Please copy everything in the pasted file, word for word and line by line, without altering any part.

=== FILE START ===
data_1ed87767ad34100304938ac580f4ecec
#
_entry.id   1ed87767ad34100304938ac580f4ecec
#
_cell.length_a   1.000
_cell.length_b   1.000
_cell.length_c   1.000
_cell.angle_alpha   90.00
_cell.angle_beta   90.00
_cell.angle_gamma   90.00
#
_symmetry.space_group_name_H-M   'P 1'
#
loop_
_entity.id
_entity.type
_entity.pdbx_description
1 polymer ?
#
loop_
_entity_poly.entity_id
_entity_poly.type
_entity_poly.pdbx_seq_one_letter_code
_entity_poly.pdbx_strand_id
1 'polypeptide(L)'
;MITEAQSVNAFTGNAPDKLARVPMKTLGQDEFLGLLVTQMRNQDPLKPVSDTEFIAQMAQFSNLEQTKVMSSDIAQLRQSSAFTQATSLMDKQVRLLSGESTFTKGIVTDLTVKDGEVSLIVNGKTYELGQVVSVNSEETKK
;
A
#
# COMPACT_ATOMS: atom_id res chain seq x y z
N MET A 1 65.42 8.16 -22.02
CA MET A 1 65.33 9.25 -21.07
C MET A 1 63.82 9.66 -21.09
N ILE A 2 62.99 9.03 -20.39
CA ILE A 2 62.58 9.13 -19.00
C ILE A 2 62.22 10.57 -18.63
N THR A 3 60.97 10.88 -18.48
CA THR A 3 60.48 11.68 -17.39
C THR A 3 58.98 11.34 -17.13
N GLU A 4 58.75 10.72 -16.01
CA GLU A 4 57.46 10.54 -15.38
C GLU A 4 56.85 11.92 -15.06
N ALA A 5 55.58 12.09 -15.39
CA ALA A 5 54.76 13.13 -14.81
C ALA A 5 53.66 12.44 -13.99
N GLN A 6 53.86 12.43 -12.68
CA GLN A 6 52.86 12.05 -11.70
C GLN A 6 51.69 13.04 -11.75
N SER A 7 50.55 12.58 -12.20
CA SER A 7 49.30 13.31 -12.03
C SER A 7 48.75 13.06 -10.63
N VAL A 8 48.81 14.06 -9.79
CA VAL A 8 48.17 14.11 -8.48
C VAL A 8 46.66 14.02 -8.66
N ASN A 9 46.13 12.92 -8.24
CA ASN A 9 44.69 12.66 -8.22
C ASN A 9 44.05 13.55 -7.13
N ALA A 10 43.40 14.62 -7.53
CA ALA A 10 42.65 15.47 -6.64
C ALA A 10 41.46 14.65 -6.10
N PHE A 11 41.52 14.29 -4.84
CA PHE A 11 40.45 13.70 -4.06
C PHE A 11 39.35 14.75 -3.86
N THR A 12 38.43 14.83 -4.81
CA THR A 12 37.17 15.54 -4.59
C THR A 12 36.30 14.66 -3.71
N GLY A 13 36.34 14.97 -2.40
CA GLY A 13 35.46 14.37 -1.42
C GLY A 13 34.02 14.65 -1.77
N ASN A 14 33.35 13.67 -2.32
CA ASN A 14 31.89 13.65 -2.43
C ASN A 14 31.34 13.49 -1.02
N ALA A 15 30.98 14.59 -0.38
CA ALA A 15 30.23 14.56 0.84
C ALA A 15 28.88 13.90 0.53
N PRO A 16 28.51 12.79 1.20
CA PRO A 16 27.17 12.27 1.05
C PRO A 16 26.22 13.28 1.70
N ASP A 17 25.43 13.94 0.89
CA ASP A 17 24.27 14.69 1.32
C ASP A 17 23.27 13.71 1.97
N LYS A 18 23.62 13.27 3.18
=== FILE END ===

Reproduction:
data_1ed87767ad34100304938ac580f4ecec
#
_entry.id   1ed87767ad34100304938ac580f4ecec
#
_cell.length_a   1.000
_cell.length_b   1.000
_cell.length_c   1.000
_cell.angle_alpha   90.00
_cell.angle_beta   90.00
_cell.angle_gamma   90.00
#
_symmetry.space_group_name_H-M   'P 1'
#
loop_
_entity.id
_entity.type
_entity.pdbx_description
1 polymer ?
#
loop_
_entity_poly.entity_id
_entity_poly.type
_entity_poly.pdbx_seq_one_letter_code
_entity_poly.pdbx_strand_id
1 'polypeptide(L)'
;MITEAQSVNAFTGNAPDKLARVPMKTLGQDEFLGLLVTQMRNQDPLKPVSDTEFIAQMAQFSNLEQTKVMSSDIAQLRQSSAFTQATSLMDKQVRLLSGESTFTKGIVTDLTVKDGEVSLIVNGKTYELGQVVSVNSEETKK
;
A
#
# COMPACT_ATOMS: atom_id res chain seq x y z
N MET A 1 65.42 8.16 -22.02
CA MET A 1 65.33 9.25 -21.07
C MET A 1 63.82 9.66 -21.09
N ILE A 2 62.99 9.03 -20.39
CA ILE A 2 62.58 9.13 -19.00
C ILE A 2 62.22 10.57 -18.63
N THR A 3 60.97 10.88 -18.48
CA THR A 3 60.48 11.68 -17.39
C THR A 3 58.98 11.34 -17.13
N GLU A 4 58.75 10.72 -16.01
CA GLU A 4 57.46 10.54 -15.38
C GLU A 4 56.85 11.92 -15.06
N ALA A 5 55.58 12.09 -15.39
CA ALA A 5 54.76 13.13 -14.81
C ALA A 5 53.66 12.44 -13.99
N GLN A 6 53.86 12.43 -12.68
CA GLN A 6 52.86 12.05 -11.70
C GLN A 6 51.69 13.04 -11.75
N SER A 7 50.55 12.58 -12.20
CA SER A 7 49.30 13.31 -12.03
C SER A 7 48.75 13.06 -10.63
N VAL A 8 48.81 14.06 -9.79
CA VAL A 8 48.17 14.11 -8.48
C VAL A 8 46.66 14.02 -8.66
N ASN A 9 46.13 12.92 -8.24
CA ASN A 9 44.69 12.66 -8.22
C ASN A 9 44.05 13.55 -7.13
N ALA A 10 43.40 14.62 -7.53
CA ALA A 10 42.65 15.47 -6.64
C ALA A 10 41.46 14.65 -6.10
N PHE A 11 41.52 14.29 -4.84
CA PHE A 11 40.45 13.70 -4.06
C PHE A 11 39.35 14.75 -3.86
N THR A 12 38.43 14.83 -4.81
CA THR A 12 37.17 15.54 -4.59
C THR A 12 36.30 14.66 -3.71
N GLY A 13 36.34 14.97 -2.40
CA GLY A 13 35.46 14.37 -1.42
C GLY A 13 34.02 14.65 -1.77
N ASN A 14 33.35 13.67 -2.32
CA ASN A 14 31.89 13.65 -2.43
C ASN A 14 31.34 13.49 -1.02
N ALA A 15 30.98 14.59 -0.38
CA ALA A 15 30.23 14.56 0.84
C ALA A 15 28.88 13.90 0.53
N PRO A 16 28.51 12.79 1.20
CA PRO A 16 27.17 12.27 1.05
C PRO A 16 26.22 13.28 1.70
N ASP A 17 25.43 13.94 0.89
CA ASP A 17 24.27 14.69 1.32
C ASP A 17 23.27 13.71 1.97
N LYS A 18 23.62 13.27 3.18